by Dr. Edward Group

how-to-reduce-plastic-useDid you know that every year, in 2018 alone, volunteers collected more than 23 million pounds of trash during the International Coastal Cleanup on beaches around the word?[1] More and more people are figuring out creative ways to reduce plastic use — so that it never creates waste in the first place!

You may have heard the adage “reduce, reuse, and recycle,” but it’s even simpler than it sounds. A few small changes to your daily habits can quickly add up to less plastic waste.

You can swap everyday items for more sustainable choices, like bags at the grocery store or toothpaste containers. After all, plastic waste is a human concern, which means we can contribute to the solution. Reducing plastic use is not only easy but great for the earth.

Why Is Plastic Bad?

Many people avoid plastic for various reasons, primarily for health and the environment. Plastic contains chemicals that can be harmful to human health. Moreover, it requires unsustainable fossil fuels to create it, releasing greenhouse gases like carbon dioxide into the atmosphere.[23] This release makes the climate warmer, causing global changes to weather patterns, storms, and serious risks to public health.[4]

Plastic does not easily break down or biodegrade, which means you create hundreds of years of plastic trash for just a few minutes of use — especially for single-use plastics like straws, water bottles, or grocery bags.[5] And when it does break down into tinier and tinier pieces, the chemicals leach into the soil and then get back into the food chain.

How Does Plastic Hurt the Environment?

Even though there’s plastic recycling, a lot of plastic ends up as garbage. More than 26 million tons of plastic went into U.S. landfills in 2017.[16] Trash often flies out of garbage trucks — it does not always end up in the dump. Some of this plastic garbage gets into waterways where it makes its way to the ocean. The top 10 most-collected items during beach cleanups are plastic. There’s so much oceanic trash that we have giant floating islands where plastics have accumulated — like the Great Pacific Garbage Patch.

Plastic pollution is hard to get rid of because it sticks around for so long. Plastic breaks down into tiny pieces called microplastic.[1] Some companies even make products with tiny plastics inside — avoid buying facial and body cleaners containing microbeads because these are plastic. They wash down the drain and out to waterways!

Making plastic also uses a lot of unsustainable fossil fuels. Up to 17 million barrels of oil were required to produce all the bottled water that Americans drink in a year. Imagine how much energy it takes to create all the disposable plastic bags, coffee cups, and take out containers around the world?

How Do Plastics Harm Human Health?

Plastics harm human health in various ways.[7] Many plastic products can contain Bisphenol A (BPA), and phthalates, both endocrine-disrupting chemicals.[891011] Phthalates and BPA can leach out of plastic and into food, potentially harming still-growing children as well as adult reproductive health.[911]

Even in tiny amounts, these chemicals can lead to health concerns.[891011] Thousands of quality studies have shown that the chemicals contained in plastics are bad news.

Choose products that do not contribute to your body’s toxin load, like glass, steel, or organic cloth. Don’t get sidetracked by companies saying their products are “BPA free” because many of the alternatives have been found equally harmful.[12]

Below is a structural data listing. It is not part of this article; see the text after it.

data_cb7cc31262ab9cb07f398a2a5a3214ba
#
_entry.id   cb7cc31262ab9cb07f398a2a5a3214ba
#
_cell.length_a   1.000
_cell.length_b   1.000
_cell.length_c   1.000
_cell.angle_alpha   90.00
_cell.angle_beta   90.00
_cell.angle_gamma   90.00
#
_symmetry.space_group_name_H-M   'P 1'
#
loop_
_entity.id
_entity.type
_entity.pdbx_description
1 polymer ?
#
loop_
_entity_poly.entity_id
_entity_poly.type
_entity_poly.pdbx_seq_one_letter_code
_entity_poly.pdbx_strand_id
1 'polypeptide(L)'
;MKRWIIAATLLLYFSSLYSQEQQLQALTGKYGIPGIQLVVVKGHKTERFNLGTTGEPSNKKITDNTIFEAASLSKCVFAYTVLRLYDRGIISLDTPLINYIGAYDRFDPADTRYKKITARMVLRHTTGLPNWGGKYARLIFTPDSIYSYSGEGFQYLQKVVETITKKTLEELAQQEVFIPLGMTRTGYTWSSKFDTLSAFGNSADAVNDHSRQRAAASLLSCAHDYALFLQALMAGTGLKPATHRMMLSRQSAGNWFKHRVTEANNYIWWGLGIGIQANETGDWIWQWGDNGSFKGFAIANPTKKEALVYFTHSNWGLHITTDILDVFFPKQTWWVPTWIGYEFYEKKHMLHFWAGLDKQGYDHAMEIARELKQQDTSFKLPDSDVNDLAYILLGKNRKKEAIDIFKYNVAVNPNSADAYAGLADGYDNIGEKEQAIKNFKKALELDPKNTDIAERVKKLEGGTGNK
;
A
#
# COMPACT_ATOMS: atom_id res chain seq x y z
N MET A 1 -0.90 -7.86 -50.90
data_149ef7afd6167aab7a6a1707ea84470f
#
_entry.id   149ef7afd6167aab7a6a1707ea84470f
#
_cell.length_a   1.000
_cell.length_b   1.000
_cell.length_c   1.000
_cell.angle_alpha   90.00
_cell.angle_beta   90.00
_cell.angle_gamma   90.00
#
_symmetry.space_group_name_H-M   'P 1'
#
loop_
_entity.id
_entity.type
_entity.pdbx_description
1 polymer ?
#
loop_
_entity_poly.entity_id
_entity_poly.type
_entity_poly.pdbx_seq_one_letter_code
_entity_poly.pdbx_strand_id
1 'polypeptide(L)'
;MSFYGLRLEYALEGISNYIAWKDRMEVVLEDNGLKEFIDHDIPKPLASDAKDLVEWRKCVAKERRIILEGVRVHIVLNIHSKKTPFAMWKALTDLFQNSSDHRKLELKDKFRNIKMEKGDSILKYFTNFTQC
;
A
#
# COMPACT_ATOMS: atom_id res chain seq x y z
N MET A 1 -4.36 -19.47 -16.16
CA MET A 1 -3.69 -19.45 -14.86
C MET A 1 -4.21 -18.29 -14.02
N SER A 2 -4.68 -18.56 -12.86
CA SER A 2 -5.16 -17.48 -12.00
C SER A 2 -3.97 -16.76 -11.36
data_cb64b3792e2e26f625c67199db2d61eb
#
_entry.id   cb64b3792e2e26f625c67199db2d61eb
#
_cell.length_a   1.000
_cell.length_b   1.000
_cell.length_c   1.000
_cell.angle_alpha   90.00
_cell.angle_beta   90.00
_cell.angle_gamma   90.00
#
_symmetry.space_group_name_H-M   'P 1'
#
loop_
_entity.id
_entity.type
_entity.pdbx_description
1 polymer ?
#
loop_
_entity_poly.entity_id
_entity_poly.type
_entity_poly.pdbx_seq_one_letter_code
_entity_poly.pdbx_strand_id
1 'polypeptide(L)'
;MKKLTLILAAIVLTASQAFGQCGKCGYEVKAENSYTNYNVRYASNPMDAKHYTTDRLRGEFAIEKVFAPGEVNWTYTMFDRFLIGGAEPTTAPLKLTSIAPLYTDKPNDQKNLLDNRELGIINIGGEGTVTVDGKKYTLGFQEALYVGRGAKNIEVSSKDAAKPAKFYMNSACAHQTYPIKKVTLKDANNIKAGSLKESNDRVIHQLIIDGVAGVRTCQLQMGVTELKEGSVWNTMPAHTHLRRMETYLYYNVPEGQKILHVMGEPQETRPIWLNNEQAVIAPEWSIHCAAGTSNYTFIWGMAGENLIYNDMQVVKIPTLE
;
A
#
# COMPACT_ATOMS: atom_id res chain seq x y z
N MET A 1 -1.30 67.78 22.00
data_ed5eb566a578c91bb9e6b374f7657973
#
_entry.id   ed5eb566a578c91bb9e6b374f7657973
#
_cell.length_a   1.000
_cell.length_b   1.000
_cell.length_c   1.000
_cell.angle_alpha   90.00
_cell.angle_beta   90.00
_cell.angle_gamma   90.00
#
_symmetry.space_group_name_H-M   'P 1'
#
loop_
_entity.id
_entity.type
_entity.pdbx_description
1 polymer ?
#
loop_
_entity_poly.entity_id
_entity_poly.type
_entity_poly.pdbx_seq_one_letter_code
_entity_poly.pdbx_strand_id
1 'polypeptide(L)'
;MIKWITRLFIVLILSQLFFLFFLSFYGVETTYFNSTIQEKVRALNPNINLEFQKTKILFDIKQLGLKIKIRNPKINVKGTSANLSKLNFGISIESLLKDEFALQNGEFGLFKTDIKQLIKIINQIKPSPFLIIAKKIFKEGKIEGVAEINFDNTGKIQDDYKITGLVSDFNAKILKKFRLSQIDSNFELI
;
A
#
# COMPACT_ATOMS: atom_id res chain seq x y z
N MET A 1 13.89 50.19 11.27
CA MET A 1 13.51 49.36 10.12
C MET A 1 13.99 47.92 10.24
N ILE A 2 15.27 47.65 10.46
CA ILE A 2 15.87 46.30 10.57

Easy Ways to Reduce Plastic

Living without plastic waste is not hard, especially if you make just one or two changes at a time. Try these nine strategies to reduce waste, avoid harmful chemicals, and save money! Your choices will make a big difference.

Remember that you don’t have to make changes overnight. Let’s look at how you can start building a life without plastic.

1. Use Reusable Water Bottles & Coffee Mugs

It only takes a few minutes to drink a bottle of water or enjoy an almond milk latte, but that plastic bottle or cup could take hundreds of years to break down in a dump — or end up in the ocean.

If you stop for coffee on your way to work, try keeping a mug in your bag and take for your drink in a personal cup. Some places will even give you a few cents off your order!

The same goes for staying hydrated: make sure you have a reusable bottle to fill up at water fountains instead of buying bottled water. Opt for reusable glass or stainless steel bottles rather than plastic.

2. Swap Plastic Bags for Reusable Bags

Bring your own bags! At the grocery store, try shopping for produce without single-use plastic bags. You can either keep your fruits and vegetables loose or use reusable mesh or cloth bags.

When you’re ready to check out, pack your groceries into hemp or organic cotton shopping bags. They’re reusable and much less likely to tear. Each reusable bag helps eliminate hundreds of single-use plastic bags! Your small effort makes a big difference in waste reduction.[13]

It might help you remember your bags if you keep them folded up in the backseat or trunk of your car — rather than at home. Or find one of those fold-up ones that you can pack in your purse, if you have one.

3. Pack Your Own Gear

It’s helpful to carry a set of silverware and a cloth napkin in your purse or briefcase. A fork, knife, and spoon are small enough that they don’t take up much space, but they have a big impact. You’ll never have to use another plastic fork!

Get matching bamboo or other travel cutlery sets for your family so everyone can reduce waste when eating out.

If you’re ready to go the extra mile, ask your office, community center, or place of worship to invest in silverware, glasses, and cloth napkins that can be used during events. It will save money and help the planet!

4. Stop Using Plastic Straws

Drinking straws are one of the most commonly collected items during beach cleanups.[1] Most people don’t have to use straws, so they’re easy to cut out of your life. Instead of a straw in your iced coffee or tea, just forgo a lid and drink from the cup.